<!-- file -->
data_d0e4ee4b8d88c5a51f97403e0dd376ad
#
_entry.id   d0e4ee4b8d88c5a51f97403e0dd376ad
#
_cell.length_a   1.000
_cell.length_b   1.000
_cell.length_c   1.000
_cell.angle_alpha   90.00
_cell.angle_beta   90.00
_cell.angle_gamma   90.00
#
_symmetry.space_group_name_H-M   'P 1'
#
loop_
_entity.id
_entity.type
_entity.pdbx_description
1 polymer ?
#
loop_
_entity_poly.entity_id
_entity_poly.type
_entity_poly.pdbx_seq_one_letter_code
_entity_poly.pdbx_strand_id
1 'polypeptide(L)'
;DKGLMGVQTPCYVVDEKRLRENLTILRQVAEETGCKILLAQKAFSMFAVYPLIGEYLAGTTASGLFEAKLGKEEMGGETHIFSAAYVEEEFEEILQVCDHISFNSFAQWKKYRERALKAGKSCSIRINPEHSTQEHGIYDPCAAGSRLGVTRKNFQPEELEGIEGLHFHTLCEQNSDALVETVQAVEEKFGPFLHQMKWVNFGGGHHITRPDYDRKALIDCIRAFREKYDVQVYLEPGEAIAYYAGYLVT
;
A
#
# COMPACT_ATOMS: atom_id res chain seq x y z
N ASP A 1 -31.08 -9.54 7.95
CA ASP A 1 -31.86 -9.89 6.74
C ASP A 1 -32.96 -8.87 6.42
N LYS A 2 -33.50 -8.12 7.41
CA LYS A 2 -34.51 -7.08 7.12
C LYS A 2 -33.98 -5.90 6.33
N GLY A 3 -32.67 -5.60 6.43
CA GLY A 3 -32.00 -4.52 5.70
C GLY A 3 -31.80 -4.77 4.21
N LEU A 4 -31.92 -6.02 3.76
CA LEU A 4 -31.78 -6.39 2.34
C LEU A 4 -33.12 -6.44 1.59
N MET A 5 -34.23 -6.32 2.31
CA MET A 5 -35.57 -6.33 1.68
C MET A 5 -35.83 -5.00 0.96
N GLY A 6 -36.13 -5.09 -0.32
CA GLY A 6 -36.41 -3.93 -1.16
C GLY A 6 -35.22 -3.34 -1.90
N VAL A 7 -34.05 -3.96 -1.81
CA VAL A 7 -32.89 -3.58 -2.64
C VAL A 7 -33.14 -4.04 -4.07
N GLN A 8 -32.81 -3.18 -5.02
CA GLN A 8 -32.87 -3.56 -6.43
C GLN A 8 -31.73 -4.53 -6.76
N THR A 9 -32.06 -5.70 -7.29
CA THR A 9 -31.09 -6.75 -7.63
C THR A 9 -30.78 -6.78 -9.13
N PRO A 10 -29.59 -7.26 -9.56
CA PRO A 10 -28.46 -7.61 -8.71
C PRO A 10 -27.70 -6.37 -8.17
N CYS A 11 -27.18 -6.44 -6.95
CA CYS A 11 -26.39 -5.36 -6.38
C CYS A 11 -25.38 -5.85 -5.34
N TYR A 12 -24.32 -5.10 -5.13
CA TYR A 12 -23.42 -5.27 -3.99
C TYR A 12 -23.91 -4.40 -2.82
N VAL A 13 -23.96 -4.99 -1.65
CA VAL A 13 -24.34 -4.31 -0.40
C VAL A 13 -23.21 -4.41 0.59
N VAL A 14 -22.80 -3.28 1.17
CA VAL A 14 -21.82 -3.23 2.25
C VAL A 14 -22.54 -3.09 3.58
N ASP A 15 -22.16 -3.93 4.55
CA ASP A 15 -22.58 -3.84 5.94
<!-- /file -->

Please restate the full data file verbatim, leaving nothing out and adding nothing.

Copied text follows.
data_d0e4ee4b8d88c5a51f97403e0dd376ad
#
_entry.id   d0e4ee4b8d88c5a51f97403e0dd376ad
#
_cell.length_a   1.000
_cell.length_b   1.000
_cell.length_c   1.000
_cell.angle_alpha   90.00
_cell.angle_beta   90.00
_cell.angle_gamma   90.00
#
_symmetry.space_group_name_H-M   'P 1'
#
loop_
_entity.id
_entity.type
_entity.pdbx_description
1 polymer ?
#
loop_
_entity_poly.entity_id
_entity_poly.type
_entity_poly.pdbx_seq_one_letter_code
_entity_poly.pdbx_strand_id
1 'polypeptide(L)'
;DKGLMGVQTPCYVVDEKRLRENLTILRQVAEETGCKILLAQKAFSMFAVYPLIGEYLAGTTASGLFEAKLGKEEMGGETHIFSAAYVEEEFEEILQVCDHISFNSFAQWKKYRERALKAGKSCSIRINPEHSTQEHGIYDPCAAGSRLGVTRKNFQPEELEGIEGLHFHTLCEQNSDALVETVQAVEEKFGPFLHQMKWVNFGGGHHITRPDYDRKALIDCIRAFREKYDVQVYLEPGEAIAYYAGYLVT
;
A
#
# COMPACT_ATOMS: atom_id res chain seq x y z
N ASP A 1 -31.08 -9.54 7.95
CA ASP A 1 -31.86 -9.89 6.74
C ASP A 1 -32.96 -8.87 6.42
N LYS A 2 -33.50 -8.12 7.41
CA LYS A 2 -34.51 -7.08 7.12
C LYS A 2 -33.98 -5.90 6.33
N GLY A 3 -32.67 -5.60 6.43
CA GLY A 3 -32.00 -4.52 5.70
C GLY A 3 -31.80 -4.77 4.21
N LEU A 4 -31.92 -6.02 3.76
CA LEU A 4 -31.78 -6.39 2.34
C LEU A 4 -33.12 -6.44 1.59
N MET A 5 -34.23 -6.32 2.31
CA MET A 5 -35.57 -6.33 1.68
C MET A 5 -35.83 -5.00 0.96
N GLY A 6 -36.13 -5.09 -0.32
CA GLY A 6 -36.41 -3.93 -1.16
C GLY A 6 -35.22 -3.34 -1.90
N VAL A 7 -34.05 -3.96 -1.81
CA VAL A 7 -32.89 -3.58 -2.64
C VAL A 7 -33.14 -4.04 -4.07
N GLN A 8 -32.81 -3.18 -5.02
CA GLN A 8 -32.87 -3.56 -6.43
C GLN A 8 -31.73 -4.53 -6.76
N THR A 9 -32.06 -5.70 -7.29
CA THR A 9 -31.09 -6.75 -7.63
C THR A 9 -30.78 -6.78 -9.13
N PRO A 10 -29.59 -7.26 -9.56
CA PRO A 10 -28.46 -7.61 -8.71
C PRO A 10 -27.70 -6.37 -8.17
N CYS A 11 -27.18 -6.44 -6.95
CA CYS A 11 -26.39 -5.36 -6.38
C CYS A 11 -25.38 -5.85 -5.34
N TYR A 12 -24.32 -5.10 -5.13
CA TYR A 12 -23.42 -5.27 -3.99
C TYR A 12 -23.91 -4.40 -2.82
N VAL A 13 -23.96 -4.99 -1.65
CA VAL A 13 -24.34 -4.31 -0.40
C VAL A 13 -23.21 -4.41 0.59
N VAL A 14 -22.80 -3.28 1.17
CA VAL A 14 -21.82 -3.23 2.25
C VAL A 14 -22.54 -3.09 3.58
N ASP A 15 -22.16 -3.93 4.55
CA ASP A 15 -22.58 -3.84 5.94